Unpublished Dispositioncarlos Arnaz Williams, Plaintiff-appellant, v. Tim Bailey; Robert Basore; Mark Boomershine; Janicebrown; Skip Brown; S. Cotton; Dale Foltz; Roberthenderson; Perry Johnson; P. Lee; Michigan Department Ofcorrections; Edward Painter; Larry Richardson; E. Scott;j. Steward; Richard Thrams; H.d. Vessey; John Voight,defendants-appellees, 895 F.2d 1415 (6th Cir. 1990)

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US Court of Appeals for the Sixth Circuit - 895 F.2d 1415 (6th Cir. 1990)

Feb. 7, 1990

Before MERRITT, Chief Judge, and NATHANIEL R. JONES and RYAN, Circuit Judges.


Plaintiff Williams moves for counsel and for a transcript at government expense on appeal from the district court's judgment in favor of the defendants in this prisoner's civil rights case. 42 U.S.C. § 1983 (1982). The appeal has been referred to a panel of the court pursuant to Rule 9(a), Rules of the Sixth Circuit. Upon consideration, this panel unanimously agrees that oral argument is not needed. Fed. R. App. P. 34(a).

Williams is a prisoner at the State Prison of Southern Michigan in Jackson, Michigan. Williams sued various defendants alleging that a prison guard assaulted him, used racial slurs against him, and filed a false disciplinary report against him in retaliation for his exercise of his first amendment rights. The case went to a jury trial, and the jury found against Williams.

Williams argues that the district court incorrectly denied his motion for judgment notwithstanding the verdict because the verdict was against the weight of the evidence. The standard is whether the evidence is such that there can be but one reasonable conclusion as to the proper verdict. Merkel v. Scovill, Inc., 787 F.2d 174, 177 (6th Cir.), cert. denied, 479 U.S. 990 (1986). Here the record shows that there could have been more than one reasonable conclusion as to the proper verdict. The defendants flatly denied that the prison guard's actions were retaliatory in nature or based on racial prejudice. The jury chose to believe this testimony, and the district court correctly chose not to overturn the jury's verdict.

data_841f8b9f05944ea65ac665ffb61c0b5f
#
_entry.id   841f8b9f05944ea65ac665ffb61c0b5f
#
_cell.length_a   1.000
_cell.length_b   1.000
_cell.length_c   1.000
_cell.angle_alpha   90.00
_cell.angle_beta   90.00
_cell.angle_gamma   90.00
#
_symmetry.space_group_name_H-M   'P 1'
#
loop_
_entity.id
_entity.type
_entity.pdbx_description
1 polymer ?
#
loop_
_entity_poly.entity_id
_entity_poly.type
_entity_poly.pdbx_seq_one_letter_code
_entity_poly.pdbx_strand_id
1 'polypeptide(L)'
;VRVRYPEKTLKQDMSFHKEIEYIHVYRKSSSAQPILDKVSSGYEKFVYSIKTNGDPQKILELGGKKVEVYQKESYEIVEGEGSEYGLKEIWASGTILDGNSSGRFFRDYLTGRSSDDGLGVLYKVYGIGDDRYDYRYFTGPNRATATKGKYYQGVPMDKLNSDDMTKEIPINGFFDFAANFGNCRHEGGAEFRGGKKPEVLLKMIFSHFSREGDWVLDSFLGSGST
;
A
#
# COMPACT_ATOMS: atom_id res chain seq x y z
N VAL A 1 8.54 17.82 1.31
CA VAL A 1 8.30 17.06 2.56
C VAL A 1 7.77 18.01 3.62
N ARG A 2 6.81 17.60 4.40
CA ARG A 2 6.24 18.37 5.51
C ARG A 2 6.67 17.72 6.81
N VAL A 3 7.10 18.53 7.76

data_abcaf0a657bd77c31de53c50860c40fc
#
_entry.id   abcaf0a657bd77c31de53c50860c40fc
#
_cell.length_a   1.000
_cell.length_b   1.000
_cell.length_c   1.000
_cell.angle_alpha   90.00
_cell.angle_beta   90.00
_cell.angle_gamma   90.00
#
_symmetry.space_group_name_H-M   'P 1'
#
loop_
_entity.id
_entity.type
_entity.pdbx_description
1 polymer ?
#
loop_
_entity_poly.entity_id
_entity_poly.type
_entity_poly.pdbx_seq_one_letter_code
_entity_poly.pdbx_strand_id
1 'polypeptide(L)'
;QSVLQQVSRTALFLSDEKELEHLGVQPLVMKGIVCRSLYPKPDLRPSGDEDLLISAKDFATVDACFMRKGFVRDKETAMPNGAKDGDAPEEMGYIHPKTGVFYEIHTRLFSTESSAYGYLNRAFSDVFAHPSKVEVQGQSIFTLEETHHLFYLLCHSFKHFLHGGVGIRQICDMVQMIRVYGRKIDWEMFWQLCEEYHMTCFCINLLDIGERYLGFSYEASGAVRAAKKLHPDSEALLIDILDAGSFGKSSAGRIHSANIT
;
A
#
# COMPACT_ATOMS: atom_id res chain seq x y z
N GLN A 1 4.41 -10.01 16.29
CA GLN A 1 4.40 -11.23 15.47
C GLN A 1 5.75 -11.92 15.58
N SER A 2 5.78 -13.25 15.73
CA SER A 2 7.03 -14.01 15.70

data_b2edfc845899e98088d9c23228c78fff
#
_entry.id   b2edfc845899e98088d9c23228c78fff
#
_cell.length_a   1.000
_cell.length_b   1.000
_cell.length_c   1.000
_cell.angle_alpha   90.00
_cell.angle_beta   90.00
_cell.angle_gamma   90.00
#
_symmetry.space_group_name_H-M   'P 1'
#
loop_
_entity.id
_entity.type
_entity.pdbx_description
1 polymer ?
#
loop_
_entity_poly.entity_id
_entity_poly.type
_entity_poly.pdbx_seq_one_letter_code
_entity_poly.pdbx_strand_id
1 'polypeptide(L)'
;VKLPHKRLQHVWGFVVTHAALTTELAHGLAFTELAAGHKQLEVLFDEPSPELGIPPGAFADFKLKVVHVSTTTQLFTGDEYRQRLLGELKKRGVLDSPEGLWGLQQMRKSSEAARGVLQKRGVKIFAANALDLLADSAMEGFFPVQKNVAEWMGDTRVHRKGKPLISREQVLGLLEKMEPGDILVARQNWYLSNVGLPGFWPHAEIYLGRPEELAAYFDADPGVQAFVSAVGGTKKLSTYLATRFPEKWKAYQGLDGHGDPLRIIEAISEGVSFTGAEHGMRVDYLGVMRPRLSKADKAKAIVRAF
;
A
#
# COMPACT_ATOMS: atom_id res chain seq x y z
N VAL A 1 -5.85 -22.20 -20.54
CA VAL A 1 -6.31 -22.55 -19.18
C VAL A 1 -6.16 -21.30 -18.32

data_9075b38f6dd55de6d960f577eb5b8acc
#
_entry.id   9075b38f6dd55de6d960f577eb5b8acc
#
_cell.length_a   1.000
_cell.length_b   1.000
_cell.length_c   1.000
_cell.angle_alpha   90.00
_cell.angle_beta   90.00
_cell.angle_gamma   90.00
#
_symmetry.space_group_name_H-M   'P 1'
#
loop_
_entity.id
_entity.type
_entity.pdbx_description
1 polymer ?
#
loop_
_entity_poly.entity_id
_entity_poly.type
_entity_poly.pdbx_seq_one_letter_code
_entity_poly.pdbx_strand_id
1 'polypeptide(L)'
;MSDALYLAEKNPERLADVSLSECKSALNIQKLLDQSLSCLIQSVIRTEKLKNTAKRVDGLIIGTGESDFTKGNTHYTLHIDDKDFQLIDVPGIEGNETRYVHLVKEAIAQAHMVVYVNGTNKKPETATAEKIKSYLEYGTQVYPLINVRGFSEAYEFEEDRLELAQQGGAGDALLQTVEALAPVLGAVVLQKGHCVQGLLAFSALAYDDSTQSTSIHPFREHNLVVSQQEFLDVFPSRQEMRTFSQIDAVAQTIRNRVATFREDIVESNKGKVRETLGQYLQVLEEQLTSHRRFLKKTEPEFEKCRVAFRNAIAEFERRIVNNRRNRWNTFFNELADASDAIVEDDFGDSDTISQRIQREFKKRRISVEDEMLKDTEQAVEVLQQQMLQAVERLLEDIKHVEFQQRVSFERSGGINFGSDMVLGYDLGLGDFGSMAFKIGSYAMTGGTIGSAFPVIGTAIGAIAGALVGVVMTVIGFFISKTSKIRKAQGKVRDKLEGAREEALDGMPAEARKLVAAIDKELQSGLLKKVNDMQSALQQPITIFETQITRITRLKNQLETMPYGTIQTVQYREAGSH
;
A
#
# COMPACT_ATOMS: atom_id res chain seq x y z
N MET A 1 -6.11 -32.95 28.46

Williams also argues that the district court erred when it ordered the jury to continue deliberations. Here the jury announced that it could not reach a verdict after one hour and twenty minutes of deliberations. The district court asked the jury if it wished to continue deliberating on that day or return the following Monday. The jury chose to return the following Monday, deliberated for an additional one hour and forty-five minutes, and then returned the verdict.

Concerning deliberations, it is generally within the trial court's sound discretion to determine whether particular jury requests will be granted. Spalla v. Foltz, 788 F.2d 400, 404-05 (6th Cir.), cert. denied, 479 U.S. 935 (1986). Here the district court did not abuse its discretion when it overruled the jury's requests and ordered them to continue deliberating. Given the short period of time they had deliberated, the court properly required them to deliberate further.

We have examined the other issues raised by Williams, and we hold that they lack merit. The motions for counsel and for a transcript at government expense are denied. The judgment of the district court is affirmed under Rule 9(b) (5), Rules of the Sixth Circuit, because the issues are not substantial and do not require oral argument.